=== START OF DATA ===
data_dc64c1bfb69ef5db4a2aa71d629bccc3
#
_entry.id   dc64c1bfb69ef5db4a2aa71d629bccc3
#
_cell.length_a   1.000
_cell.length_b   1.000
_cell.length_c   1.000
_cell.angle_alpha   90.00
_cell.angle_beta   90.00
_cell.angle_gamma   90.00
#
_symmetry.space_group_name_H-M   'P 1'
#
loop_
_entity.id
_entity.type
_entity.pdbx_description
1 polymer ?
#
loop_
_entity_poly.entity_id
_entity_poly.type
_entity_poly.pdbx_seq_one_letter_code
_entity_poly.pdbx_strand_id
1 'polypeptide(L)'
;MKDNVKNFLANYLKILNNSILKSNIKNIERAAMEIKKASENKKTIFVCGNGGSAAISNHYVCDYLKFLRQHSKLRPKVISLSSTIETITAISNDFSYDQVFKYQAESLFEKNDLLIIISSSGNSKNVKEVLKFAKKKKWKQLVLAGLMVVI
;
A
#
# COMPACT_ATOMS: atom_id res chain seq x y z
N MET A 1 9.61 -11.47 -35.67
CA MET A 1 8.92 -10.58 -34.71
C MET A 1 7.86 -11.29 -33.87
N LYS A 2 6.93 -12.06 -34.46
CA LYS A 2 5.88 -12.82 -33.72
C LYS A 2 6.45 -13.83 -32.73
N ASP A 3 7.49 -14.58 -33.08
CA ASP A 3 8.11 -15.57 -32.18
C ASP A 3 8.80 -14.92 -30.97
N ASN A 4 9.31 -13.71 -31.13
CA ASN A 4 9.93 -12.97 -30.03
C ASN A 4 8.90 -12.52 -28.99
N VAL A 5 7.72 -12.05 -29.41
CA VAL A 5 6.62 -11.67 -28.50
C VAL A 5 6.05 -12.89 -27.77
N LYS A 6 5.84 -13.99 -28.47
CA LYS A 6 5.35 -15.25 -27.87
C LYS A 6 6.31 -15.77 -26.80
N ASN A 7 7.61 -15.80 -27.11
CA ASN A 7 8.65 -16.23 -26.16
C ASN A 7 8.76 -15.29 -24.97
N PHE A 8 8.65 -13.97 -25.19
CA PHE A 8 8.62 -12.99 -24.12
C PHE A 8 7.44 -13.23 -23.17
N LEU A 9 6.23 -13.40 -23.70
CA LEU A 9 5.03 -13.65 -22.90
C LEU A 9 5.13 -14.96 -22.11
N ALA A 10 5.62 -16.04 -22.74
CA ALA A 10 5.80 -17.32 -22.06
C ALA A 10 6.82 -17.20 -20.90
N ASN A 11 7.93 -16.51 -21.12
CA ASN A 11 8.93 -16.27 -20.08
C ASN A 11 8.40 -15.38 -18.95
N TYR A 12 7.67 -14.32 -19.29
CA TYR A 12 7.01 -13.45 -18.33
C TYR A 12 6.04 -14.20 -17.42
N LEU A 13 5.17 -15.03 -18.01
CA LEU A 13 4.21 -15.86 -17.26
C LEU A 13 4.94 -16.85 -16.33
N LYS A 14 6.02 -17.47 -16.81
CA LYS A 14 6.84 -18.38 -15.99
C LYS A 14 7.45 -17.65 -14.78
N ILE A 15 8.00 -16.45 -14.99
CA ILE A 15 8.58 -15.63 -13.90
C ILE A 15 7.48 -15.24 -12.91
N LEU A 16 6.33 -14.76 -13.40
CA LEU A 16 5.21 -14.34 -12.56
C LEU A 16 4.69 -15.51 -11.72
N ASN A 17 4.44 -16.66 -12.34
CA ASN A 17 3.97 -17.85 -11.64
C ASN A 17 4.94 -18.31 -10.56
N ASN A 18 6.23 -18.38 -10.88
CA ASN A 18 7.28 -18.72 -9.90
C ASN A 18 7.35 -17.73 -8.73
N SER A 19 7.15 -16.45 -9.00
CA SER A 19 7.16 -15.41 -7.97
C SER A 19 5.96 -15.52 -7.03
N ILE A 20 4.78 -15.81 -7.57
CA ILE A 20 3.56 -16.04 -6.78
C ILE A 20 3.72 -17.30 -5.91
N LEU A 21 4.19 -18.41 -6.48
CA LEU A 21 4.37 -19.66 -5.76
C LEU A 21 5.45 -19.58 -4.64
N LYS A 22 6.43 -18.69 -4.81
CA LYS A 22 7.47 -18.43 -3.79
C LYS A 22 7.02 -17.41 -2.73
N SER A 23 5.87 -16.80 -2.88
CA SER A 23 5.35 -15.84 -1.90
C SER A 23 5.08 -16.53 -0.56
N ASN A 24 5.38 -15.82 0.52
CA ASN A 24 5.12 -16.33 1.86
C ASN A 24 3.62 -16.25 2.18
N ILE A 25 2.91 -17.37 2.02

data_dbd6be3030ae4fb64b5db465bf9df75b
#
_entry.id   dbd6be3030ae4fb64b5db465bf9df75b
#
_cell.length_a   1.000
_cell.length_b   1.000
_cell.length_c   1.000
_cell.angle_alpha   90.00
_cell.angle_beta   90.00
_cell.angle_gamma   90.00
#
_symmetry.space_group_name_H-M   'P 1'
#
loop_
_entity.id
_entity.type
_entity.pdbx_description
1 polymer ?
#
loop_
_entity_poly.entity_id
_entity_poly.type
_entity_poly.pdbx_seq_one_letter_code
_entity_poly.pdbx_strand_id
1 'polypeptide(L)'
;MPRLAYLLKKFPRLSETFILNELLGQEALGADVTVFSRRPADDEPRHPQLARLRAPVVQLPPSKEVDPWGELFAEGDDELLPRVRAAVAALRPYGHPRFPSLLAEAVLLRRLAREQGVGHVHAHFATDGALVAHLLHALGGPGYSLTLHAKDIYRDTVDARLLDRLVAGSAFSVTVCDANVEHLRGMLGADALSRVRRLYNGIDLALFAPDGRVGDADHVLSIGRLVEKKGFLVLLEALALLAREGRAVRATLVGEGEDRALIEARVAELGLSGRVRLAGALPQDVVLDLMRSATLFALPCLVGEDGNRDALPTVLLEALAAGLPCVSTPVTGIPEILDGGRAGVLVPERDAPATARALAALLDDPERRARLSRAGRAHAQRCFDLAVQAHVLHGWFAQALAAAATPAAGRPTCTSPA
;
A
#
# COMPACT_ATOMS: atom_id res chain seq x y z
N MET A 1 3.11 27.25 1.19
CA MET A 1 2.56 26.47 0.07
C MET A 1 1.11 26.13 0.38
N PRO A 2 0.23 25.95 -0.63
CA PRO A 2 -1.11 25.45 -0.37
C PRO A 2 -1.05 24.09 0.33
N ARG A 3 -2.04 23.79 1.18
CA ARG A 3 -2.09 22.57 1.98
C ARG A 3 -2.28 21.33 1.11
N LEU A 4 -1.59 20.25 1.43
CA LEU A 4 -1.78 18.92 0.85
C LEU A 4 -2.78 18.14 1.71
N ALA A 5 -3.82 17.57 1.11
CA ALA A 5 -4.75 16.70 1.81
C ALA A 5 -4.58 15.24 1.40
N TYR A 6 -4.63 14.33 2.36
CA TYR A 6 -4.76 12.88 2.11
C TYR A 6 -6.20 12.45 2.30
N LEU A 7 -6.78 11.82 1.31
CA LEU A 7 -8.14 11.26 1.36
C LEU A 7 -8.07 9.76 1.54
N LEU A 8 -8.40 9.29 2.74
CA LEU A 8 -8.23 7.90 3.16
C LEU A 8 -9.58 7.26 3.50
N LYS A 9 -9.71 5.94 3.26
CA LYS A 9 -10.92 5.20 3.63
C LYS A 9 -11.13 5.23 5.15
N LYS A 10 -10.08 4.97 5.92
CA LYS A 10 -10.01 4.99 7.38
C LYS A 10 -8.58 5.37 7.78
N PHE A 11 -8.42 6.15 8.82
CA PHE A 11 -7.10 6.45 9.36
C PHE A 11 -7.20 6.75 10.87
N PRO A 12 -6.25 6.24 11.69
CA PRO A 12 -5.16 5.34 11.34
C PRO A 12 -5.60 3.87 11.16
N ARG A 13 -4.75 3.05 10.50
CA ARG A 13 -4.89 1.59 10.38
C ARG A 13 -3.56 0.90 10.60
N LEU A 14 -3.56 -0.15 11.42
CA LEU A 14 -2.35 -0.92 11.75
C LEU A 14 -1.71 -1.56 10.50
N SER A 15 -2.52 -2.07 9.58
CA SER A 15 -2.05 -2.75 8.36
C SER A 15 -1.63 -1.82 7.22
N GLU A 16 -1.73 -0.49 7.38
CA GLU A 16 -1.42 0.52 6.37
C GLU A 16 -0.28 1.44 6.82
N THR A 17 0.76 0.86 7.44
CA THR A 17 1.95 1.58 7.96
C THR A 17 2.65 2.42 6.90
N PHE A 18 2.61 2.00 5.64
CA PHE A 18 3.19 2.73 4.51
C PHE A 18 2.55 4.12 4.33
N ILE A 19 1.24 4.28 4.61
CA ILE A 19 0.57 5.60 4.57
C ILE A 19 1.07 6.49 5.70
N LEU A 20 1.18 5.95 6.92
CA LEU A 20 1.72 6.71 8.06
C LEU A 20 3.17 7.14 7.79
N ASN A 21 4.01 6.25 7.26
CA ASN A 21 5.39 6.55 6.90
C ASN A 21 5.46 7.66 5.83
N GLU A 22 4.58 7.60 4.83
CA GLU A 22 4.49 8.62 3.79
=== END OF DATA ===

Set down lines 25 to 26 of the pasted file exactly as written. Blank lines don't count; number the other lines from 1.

1 'polypeptide(L)'
;MKDNVKNFLANYLKILNNSILKSNIKNIERAAMEIKKASENKKTIFVCGNGGSAAISNHYVCDYLKFLRQHSKLRPKVISLSSTIETITAISNDFSYDQVFKYQAESLFEKNDLLIIISSSGNSKNVKEVLKFAKKKKWKQLVLAGLMVVI